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Forget Art School — Creativity Will Save the World

I went to at least three different universities and conservatories in different places around the world to study music, and have had continuous music teachers in both violin and classical singing since I was about eight (roughly 40 years ago).

At all those music schools, the main focus was on learning the craft and technique of music performance. The actual art of it — the musicianship and expression, the understanding and expression of the musical idea — was less important than technique.

This makes logical sense, in a way. Most teachers, especially in the West, don’t teach you about ideas, about genius, about amazingness. They see their job as turning you into a technical wizard. Anyone who understands the classical music world will get this, because that world is chock full of technical wizards who rush through everything in a furious effort to impress. At that point, technique has taken over. It eats the expression for lunch, becoming the end game and the only thing that matters. The genius of the music is lost in yet one more mechanically driven demonstration of virtuosity.

Least important of all were the reasons for being a musician in the first place — for me, the role music and art could play in personal development, in developing creative capabilities that could actually contribute to a better world.

These were simply never talked about.

Yesterday I listened to a young violinist, just 25 years old, whose technique was brilliant, strong, and more than capable to play the virtuoso piece for violin and orchestra. And yet despite the brilliance, his playing had no character, substance, or warmth. He had nothing to say. It was like his motive for putting such enormous dedication into his playing was unclear to him. It certainly was unclear to me. I would hazard a guess that his motives are influenced by the desire to be recognized as brilliant, amazing, special.

That’s what they teach you in art school. This is what we were all trained to be like.

A world that values mechanical culture and vapid celebrity as our does is one that bends every artistic pursuit towards narcissism. I realize; that’s a mouthful. Simply stated: training for ego just builds big egos.

What about the development of the person who is the artist? Isn’t this how we’re going to get truly great art? I mean duh — but there it is: the blind spot.

Photo by Jallen Fosati

I remember asking one of my colleagues: Why do you play music? What motivates you? After a fair bit of thinking, the best he could come up with was, “I like it.” Freaking eye roll; who cares what you like.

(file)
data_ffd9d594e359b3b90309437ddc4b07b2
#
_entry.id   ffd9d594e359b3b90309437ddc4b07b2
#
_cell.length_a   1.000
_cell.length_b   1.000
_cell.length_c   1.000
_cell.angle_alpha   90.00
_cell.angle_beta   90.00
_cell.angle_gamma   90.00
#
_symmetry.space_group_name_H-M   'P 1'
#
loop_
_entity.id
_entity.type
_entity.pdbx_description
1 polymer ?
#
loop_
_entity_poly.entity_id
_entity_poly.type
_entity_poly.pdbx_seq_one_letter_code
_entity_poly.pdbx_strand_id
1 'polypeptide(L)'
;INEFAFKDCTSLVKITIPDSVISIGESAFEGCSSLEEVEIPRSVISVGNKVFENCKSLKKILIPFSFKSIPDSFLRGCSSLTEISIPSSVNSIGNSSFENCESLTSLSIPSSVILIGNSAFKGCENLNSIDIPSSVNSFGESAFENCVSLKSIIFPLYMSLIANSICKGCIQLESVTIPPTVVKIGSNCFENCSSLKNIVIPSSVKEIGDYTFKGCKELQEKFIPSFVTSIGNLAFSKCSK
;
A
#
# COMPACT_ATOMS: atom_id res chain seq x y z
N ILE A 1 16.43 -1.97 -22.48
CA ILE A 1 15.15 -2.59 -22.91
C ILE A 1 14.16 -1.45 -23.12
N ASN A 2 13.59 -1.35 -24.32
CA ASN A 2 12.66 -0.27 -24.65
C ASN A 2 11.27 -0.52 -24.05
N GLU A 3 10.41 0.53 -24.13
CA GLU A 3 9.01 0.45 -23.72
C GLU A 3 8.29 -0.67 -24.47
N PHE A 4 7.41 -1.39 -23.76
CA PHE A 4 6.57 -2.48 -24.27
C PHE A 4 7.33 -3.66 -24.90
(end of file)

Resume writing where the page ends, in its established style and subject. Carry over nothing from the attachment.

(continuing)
After college, I developed a chronic injury which brought my music career to a crashing halt. I found myself asking big life questions as one does when in the throes of a crisis: Who am I actually? Who do I want to be?

Big surprise: I had no idea.

The answers came slowly over time and in retrospect only after I grieved the loss of not only my violin career but also my identity, my ego, my brilliance, my prospects — everything I knew.

Art can be a healing force, when not used to amplify narcissistic tendencies. Being creative should be a practice of self- and world discovery, where we deepen our sensitivities to everything that makes us more human, more whole.

This I only discovered much later.

This kind of creativity — the kind that makes you more of a person, not less of one — requires a set of capabilities and know-how that certainly isn’t taught in art schools. But anyone can learn it.

Let’s make this super clear: CREATIVITY IS NOT ABOUT YOU. It’s actually the bigger world, trying to push into you and ignite your love and your imagination. If you go with it, you will come alive in service.

I would go so far as to say that without this definition of creativity, our future is looking pretty grim. Because we’re all focused on the wrong things — ourselves.

For those of you out there trying to save the world, this is especially true.

Photo by Damien Checoury of the Paris protests, May 1st, 2017

The best way to immerse yourself in creativity’s wiser lessons is to begin a practice of “first person science:” the phenomenology of you. Phenomenology means: studying the phenomena without preconception, without projecting concepts onto it. The phenomenology of you means, the phenomenology of your own consciousness. Learning to see your consciousness as a living reality and as something that can be changed, healed, developed, inwardly strengthened.

So you may be thinking, isn’t this narcissistic, all this focus on myself? No — because your personal inner life is a fractal of the collective inner life. As you objectively and systematically get to know your own consciousness, you get to know, from one tiny corner of the world (your corner), the nature of human consciousness in general. If you can observe in yourself how thoughts, feelings, and actions arise, then you begin to perceive and understand the nature of these phenomena in general. I know, it seems a stretch — but it’s actually simple. We’re not all that different from each other.

I see a sunrise; you see a sunrise. I feel irritated; you feel irritated. I see a triangle and think, wow, 180 degrees — and you see the same triangle. If our inner worlds were completely unique and belonged solely to us, we would never have mathematics, art, or a shared appreciation for nature or humanity.

If you want to help change the world, you will appreciate a huge benefit of this kind of knowledge: you can learn how the “collective interior” works at larger scales, and utilize this know-how in service. But that’s a topic for a different day.